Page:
But members of his family and People of Faith Against the Death Penalty met with outgoing Gov. Jim Hunt on Monday to persuade the governor to grant Carter clemency because they say he recieved an unfair trail.
Carter's supporters claim negligent lawyers forced him to represent himself during a second trial and that hair samples at the crime scene did not match Carter or the victim.
As of press time, Hunt had not indicated that he would halt the execution.
Gary Gloster, an Episcopal bishop and member of People of Faith Against the Death Penalty, said that when Carter's case went to trial in May 1995, all jurors who had previously been in jail or had known someone in jail were excused from the jury. "In most cases, these jurors (who were excused) are minorities," Gloster said. "That made the trial racially biased."
Carter, 32, is on death row for the December 1989 murder and attempted rape of Ameila Lewis, 20, of Goldsboro.
Those present at the meeting - which was closed to the media - included the governor and his lawyer, some of Carter's family, members of People of Faith Against the Death Penalty, former UNC law Professor Daniel Pollitt and area ministers. Pollitt said Hunt has four options in dealing with the matter - he can pardon Carter, allowing him to be dismissed from jail completely; postpone the execution and allow a retrial; reduce the sentence to life in jail; or let the ruling stand.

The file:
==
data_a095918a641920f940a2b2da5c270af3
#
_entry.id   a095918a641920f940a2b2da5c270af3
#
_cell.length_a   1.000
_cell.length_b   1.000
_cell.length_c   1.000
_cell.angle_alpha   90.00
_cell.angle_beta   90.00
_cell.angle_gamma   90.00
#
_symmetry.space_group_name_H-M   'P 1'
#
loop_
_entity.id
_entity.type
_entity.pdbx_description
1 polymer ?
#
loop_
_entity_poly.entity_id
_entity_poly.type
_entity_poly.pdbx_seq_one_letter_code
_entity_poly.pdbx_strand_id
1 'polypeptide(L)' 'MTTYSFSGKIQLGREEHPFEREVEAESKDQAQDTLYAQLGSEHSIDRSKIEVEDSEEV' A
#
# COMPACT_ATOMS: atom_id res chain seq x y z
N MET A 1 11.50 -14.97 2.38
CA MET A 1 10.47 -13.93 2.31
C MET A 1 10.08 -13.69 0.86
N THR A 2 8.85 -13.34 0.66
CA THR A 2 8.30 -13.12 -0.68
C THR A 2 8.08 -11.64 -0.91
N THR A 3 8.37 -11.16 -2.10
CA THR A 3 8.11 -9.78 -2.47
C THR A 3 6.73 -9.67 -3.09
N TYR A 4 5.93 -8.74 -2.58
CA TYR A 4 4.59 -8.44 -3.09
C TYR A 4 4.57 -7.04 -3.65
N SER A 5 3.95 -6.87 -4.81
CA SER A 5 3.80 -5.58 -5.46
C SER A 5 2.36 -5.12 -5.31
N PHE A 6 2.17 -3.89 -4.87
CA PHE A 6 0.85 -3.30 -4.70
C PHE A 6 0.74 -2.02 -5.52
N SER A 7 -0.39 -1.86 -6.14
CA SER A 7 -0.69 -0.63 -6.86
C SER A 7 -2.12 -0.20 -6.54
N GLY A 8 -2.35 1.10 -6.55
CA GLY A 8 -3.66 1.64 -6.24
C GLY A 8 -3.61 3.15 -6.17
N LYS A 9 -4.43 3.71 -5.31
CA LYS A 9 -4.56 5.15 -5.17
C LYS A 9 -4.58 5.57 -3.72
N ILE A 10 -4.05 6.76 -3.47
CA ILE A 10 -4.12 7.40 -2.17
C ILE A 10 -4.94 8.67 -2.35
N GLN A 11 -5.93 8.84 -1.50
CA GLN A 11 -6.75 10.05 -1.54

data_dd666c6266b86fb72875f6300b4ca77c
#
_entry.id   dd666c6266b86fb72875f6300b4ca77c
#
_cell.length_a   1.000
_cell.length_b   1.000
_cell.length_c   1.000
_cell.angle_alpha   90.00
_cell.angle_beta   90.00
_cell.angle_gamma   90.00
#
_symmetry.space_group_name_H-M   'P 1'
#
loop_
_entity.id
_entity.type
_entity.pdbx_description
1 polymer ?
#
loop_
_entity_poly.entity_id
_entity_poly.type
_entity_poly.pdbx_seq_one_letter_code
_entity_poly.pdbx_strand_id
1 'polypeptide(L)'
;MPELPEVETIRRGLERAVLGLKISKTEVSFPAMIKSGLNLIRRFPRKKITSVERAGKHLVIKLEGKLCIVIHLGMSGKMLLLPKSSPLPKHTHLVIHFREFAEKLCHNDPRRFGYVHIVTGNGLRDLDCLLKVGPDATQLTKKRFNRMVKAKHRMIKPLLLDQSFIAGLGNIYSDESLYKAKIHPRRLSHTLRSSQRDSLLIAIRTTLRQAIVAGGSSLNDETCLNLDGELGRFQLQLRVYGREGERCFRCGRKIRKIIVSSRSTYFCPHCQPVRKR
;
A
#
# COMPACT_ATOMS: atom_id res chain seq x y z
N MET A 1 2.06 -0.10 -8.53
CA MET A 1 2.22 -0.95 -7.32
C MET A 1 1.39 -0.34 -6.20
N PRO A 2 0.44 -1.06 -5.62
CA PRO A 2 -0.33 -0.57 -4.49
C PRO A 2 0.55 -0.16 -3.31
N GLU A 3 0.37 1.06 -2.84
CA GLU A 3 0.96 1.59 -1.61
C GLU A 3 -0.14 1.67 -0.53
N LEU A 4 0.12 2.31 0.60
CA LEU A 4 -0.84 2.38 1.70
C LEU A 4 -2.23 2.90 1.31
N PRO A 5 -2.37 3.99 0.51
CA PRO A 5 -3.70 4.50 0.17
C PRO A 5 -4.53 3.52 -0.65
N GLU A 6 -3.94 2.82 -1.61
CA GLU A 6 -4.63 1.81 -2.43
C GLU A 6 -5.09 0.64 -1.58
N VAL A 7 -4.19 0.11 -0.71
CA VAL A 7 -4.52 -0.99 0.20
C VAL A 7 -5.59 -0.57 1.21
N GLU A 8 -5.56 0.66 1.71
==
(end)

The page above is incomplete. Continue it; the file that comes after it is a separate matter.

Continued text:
Pollitt said Hunt can make his decision at any time up to the execution, but he said a retrial is the course of action the governor is most likely to take.
But members of Carter's family said they are focusing on clemency for the moment. "I think the meeting today went well - better than well," said Faye Booker, one of Carter's cousins.
Patrick Frye, UNC student body treasurer and member of People of Faith Against the Death Penalty, said that although the governor gave no indication of whether clemency would be granted, he thought the meeting was successful. "Gov. Hunt seemed to take interest in some things, such as Carter's family life and the legal issues in the trial," Frye said.